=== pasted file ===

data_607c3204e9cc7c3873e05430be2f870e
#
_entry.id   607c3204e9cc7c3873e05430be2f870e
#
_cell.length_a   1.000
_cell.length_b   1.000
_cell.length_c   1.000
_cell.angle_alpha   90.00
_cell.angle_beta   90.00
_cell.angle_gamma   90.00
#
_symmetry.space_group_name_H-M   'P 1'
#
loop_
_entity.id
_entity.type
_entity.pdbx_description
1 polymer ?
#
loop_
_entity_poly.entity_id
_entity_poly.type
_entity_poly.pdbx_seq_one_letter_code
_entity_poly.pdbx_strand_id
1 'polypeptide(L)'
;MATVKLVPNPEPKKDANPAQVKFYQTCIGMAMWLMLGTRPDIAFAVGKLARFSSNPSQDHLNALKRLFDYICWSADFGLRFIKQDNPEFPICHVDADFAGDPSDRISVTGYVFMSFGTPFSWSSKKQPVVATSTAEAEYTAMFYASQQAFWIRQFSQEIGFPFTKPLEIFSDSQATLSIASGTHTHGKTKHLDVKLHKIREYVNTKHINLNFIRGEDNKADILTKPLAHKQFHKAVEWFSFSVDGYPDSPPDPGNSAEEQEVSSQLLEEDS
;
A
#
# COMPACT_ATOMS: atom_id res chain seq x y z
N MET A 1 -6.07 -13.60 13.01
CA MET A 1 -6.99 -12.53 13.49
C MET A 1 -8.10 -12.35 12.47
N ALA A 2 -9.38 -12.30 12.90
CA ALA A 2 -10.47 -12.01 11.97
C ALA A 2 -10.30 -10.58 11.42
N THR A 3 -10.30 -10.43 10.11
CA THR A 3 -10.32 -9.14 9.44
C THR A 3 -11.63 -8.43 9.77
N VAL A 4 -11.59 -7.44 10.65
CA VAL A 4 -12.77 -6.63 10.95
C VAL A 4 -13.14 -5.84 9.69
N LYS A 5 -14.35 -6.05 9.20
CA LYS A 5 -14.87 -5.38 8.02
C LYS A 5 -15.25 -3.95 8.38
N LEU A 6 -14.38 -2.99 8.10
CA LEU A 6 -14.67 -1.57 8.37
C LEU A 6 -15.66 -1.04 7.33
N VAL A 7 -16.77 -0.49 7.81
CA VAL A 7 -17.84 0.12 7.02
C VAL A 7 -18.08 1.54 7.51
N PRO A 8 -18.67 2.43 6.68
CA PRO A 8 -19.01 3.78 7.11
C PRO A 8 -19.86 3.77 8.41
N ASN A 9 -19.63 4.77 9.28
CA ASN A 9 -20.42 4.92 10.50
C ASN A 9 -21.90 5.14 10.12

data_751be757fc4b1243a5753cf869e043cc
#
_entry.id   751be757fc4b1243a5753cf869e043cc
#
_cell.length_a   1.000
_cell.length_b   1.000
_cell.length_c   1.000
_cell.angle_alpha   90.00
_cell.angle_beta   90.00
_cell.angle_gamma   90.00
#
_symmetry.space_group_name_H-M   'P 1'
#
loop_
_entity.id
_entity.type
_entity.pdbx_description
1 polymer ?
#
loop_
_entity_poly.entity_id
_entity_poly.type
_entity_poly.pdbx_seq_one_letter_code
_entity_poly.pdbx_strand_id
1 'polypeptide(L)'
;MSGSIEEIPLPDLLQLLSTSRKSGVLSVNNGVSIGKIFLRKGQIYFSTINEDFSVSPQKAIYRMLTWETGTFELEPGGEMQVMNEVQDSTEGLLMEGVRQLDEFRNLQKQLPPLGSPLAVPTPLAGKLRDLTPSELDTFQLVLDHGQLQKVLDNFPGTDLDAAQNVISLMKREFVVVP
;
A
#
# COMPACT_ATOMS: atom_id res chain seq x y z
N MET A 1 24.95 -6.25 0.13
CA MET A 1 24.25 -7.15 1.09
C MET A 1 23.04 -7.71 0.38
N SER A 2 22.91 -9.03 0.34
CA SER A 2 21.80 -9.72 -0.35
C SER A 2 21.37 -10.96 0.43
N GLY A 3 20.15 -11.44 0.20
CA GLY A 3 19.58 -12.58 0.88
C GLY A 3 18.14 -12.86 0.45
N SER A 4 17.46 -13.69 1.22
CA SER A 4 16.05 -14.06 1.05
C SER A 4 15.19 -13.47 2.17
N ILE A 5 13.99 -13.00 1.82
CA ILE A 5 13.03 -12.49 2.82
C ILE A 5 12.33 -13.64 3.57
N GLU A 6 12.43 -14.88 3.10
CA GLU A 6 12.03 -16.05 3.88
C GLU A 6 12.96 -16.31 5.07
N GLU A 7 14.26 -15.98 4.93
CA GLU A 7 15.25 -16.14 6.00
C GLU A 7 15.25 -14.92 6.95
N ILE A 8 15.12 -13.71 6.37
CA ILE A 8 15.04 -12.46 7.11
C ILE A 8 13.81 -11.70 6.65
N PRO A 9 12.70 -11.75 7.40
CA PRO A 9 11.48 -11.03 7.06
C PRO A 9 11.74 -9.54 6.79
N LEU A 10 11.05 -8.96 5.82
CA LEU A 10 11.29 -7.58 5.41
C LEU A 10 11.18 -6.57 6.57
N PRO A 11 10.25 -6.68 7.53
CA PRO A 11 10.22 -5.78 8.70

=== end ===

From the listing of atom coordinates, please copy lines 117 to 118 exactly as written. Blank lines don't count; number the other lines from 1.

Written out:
C LEU A 10 11.18 -6.57 6.57
N PRO A 11 10.25 -6.68 7.53